ax12.lines[0].set_markersize(12)
ax12.lines[0].set_mew(2.5)
ax11.collections[0].set_alpha(0.05)
ax11.set_xlim(1,35)
ax11.set_xlabel(r'$x$')
ax11.set_ylabel(r'$p_{x,s}$')
ax11.set_ylim(0,1)
ax12.set_ylabel('Ground truth')
ax21.set_xlim(1,35)
ax21.set_ylim(0,30)
ax21.set_ylabel('Counts')
ax21.set_xlabel(r'$x$')
ax21.legend([p22], ['$U(x)$'], loc=4)
ax22.set_ylabel(r'$U(x)$')

To run the simulation we type

adaptive-sampling -n 200 -m --no-model-posterior data2.cfg


The result should look like:

The figure shows the marginal posterior after 200 samples. The lower plot shows the number of samples for each stimulus.

### GNU-R Interface

We provide two GNU-R packages, one for adaptive sampling and another one that provides a fast implementation of the proximal multibin summation (ProMBS) algorithm.

#### Example 1 (adaptive.sampling)

Assume that we have an experiment with L=6 stimuli and K=2 responses. A possible configuration could look like

require('adaptive.sampling')

L = 6 # number of stimuli
K = 2 # number of responses
counts_success <- c(2,3,2,4,7,7)
counts_failure <- c(8,7,7,6,3,2)
counts <- count.statistic(t(matrix(c(counts_success, counts_failure), L)))
alpha_success  <- c(1,1,1,1,1,1)
alpha_failure  <- c(1,1,1,1,1,1)
alpha  <- default.alpha(t(matrix(c(alpha_success, alpha_failure), L)))
beta   <- default.beta(L)
gamma  <- default.gamma(L)

where counts_success and counts_failure contain the counts of previous measurements. To obtain the sampling utility we call the library with

> sampling.utility(counts, alpha, beta, gamma)
$utility [1] 0.02317324 0.01987610 0.02100055 0.02301429 0.02601794 0.02921347$expectation
[,1]      [,2]      [,3]      [,4]      [,5]      [,6]
[1,] 0.2721838 0.2960228 0.2971329 0.3972445 0.6612351 0.7005378
[2,] 0.7278162 0.7039772 0.7028671 0.6027555 0.3387649 0.2994622

attr(,"class")
[1] "sampling.utility"

The field $utility gives the expected utility for each of the 6 stimuli, where we select the maximum to determine the next stimulus that we present during the experiment. The $expectation field can be ignored. It gives the posterior probability for each stimulus-response pair given our current observations. To visualize the result we use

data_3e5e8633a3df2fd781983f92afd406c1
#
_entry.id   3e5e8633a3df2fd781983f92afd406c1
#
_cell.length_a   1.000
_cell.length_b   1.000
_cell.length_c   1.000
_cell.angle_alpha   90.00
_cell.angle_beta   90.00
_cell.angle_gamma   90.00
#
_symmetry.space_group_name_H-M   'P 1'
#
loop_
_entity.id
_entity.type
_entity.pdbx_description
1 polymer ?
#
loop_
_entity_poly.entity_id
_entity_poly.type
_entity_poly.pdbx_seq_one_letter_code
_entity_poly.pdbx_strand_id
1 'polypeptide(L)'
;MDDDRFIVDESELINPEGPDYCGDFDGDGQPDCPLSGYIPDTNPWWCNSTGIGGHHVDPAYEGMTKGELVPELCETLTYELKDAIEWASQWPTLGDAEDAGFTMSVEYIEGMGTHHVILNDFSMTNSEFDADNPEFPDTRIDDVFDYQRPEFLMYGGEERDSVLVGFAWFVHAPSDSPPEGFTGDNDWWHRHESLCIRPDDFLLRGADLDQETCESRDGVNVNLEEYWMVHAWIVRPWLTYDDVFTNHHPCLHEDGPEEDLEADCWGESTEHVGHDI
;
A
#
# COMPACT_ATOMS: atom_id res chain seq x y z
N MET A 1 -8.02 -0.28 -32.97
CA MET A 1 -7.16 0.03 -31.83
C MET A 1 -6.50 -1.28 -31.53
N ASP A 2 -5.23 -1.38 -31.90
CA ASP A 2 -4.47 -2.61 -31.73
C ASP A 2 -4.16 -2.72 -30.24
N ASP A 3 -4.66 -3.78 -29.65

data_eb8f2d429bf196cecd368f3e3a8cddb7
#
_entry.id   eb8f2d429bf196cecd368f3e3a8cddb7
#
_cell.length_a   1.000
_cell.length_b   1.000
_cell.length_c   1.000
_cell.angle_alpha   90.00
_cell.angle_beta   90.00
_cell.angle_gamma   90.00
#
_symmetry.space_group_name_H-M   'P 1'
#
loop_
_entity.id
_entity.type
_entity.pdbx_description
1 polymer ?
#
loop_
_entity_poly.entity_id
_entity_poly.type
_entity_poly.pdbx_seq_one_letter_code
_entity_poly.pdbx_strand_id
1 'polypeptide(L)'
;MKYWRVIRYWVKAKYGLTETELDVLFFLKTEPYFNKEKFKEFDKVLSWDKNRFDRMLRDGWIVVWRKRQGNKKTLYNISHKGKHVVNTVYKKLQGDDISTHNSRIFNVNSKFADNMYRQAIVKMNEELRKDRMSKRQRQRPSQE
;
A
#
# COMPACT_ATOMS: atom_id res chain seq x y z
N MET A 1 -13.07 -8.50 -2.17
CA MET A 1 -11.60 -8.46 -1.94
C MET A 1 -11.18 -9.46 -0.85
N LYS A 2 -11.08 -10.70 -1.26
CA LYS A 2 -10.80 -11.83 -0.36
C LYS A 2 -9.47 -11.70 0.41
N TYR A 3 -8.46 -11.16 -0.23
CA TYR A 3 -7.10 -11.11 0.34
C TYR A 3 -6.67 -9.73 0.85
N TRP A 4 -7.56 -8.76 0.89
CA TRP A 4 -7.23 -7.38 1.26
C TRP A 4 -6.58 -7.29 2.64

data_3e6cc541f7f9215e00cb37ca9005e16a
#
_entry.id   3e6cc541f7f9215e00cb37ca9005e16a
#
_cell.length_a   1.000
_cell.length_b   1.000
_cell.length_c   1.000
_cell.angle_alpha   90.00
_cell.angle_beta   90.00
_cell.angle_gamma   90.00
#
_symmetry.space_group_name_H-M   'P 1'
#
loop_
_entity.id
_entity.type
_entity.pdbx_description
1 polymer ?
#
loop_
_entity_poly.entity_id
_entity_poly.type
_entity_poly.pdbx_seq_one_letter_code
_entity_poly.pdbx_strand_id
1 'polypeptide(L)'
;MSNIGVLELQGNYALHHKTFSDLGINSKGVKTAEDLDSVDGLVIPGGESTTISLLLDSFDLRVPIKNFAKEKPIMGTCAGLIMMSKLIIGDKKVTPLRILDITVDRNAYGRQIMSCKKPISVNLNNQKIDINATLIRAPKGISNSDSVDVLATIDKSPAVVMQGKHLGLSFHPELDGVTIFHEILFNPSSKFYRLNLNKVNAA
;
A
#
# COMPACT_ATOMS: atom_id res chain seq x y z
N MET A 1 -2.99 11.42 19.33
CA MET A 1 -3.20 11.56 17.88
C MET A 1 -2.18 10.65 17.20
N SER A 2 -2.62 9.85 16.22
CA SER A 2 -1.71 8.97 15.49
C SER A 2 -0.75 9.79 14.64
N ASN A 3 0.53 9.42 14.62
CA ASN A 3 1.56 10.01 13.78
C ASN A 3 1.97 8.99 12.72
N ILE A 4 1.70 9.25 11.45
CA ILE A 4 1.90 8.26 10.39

result <- binning.posterior(counts, alpha, beta, gamma)
plot(result)

#### Example 2 (multibin.summation)

The multibin.summation package provides fast implementations of the prombs and extended prombs algorithm. A call to the prombs algorithm might look like

require(multibin.summation)

g <-  c(1, 2, 3, 4, 5)
f <-  c(1, 2, 3, 4, 5,
0, 1, 2, 3, 4,
0, 0, 1, 2, 3,
0, 0, 0, 1, 2,
0, 0, 0, 0, 1)

dim(f) <- c(5,5)
f      <- t(f)

exp(prombs(log(g), log(f)))

which results in

[5 40 63 32 5]

### Matlab Interface

The Matlab package provides the following commands:

• binningPosterior: compute marginal posterior quantities
• samplingUtility: compute expected utilties for the optimization of the experimental process
• prombs: call the multibin summation algorithm
• prombsExtended: call the extended multibin summation algorithm

#### Example 1 (sampling)

Assume a simple experiment with L stimuli and K possible responses. The following code shows a possible call of samplingUtiltiy:

bare_counts = [ 29 6 5 6 7 9 16 22 29 20 12 9 10 18 9 4 3 3 3 6 10 16 19 21 24 17 22 11 11 7 6 6 5 6 27;
0 0 0 0 0 0 1 2 6 8 5 6 6 11 20 8 6 7 7 13 14 13 12 8 6 4 2 0 1 0 0 0 0 0 0];

% K: responses
% L: stimuli
[K, L]  = size(bare_counts);

counts  = count_statistic(bare_counts);
alpha   = default_alpha(ones(K, L));
beta    = default_beta(L);
gamma   = default_gamma(L);

options = default_options();

result  = samplingUtility(counts, alpha, beta, gamma, options);

bare_counts contains the experimental outcomes of previous measurements. The expected utility for each stimulus is then given by result.utility. To select the next stimulus for our experiment we would simply compute the argmax of this vector. The binning posterior can be computed and visualized with

result = binningPosterior(counts, alpha, beta, gamma, options)
plot_binning(result)

## References

1. Poppe, S., Benner, P., & Elze, T. (2012). A predictive approach to nonparametric inference for adaptive sequential sampling of psychophysical experiments. J Math Psychol, 56(3), 179–195.